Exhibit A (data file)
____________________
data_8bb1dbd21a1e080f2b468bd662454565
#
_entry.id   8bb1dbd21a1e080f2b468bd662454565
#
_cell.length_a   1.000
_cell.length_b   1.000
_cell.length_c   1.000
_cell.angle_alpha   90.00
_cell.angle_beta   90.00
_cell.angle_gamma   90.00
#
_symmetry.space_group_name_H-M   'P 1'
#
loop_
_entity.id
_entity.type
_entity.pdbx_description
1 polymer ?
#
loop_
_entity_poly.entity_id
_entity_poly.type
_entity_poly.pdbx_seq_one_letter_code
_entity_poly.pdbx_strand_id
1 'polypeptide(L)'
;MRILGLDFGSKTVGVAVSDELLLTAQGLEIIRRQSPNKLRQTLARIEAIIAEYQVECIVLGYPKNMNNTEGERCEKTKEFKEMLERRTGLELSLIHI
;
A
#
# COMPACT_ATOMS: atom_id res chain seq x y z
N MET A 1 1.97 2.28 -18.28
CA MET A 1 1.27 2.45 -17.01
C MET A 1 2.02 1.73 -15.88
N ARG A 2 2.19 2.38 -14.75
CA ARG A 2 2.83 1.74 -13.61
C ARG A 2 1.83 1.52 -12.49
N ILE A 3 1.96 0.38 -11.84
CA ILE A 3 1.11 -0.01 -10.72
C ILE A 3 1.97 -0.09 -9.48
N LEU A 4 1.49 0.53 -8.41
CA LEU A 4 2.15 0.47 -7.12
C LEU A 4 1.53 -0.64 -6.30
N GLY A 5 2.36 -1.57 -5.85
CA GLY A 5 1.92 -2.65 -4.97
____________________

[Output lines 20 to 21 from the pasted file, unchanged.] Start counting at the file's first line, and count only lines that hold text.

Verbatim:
loop_
_entity_poly.entity_id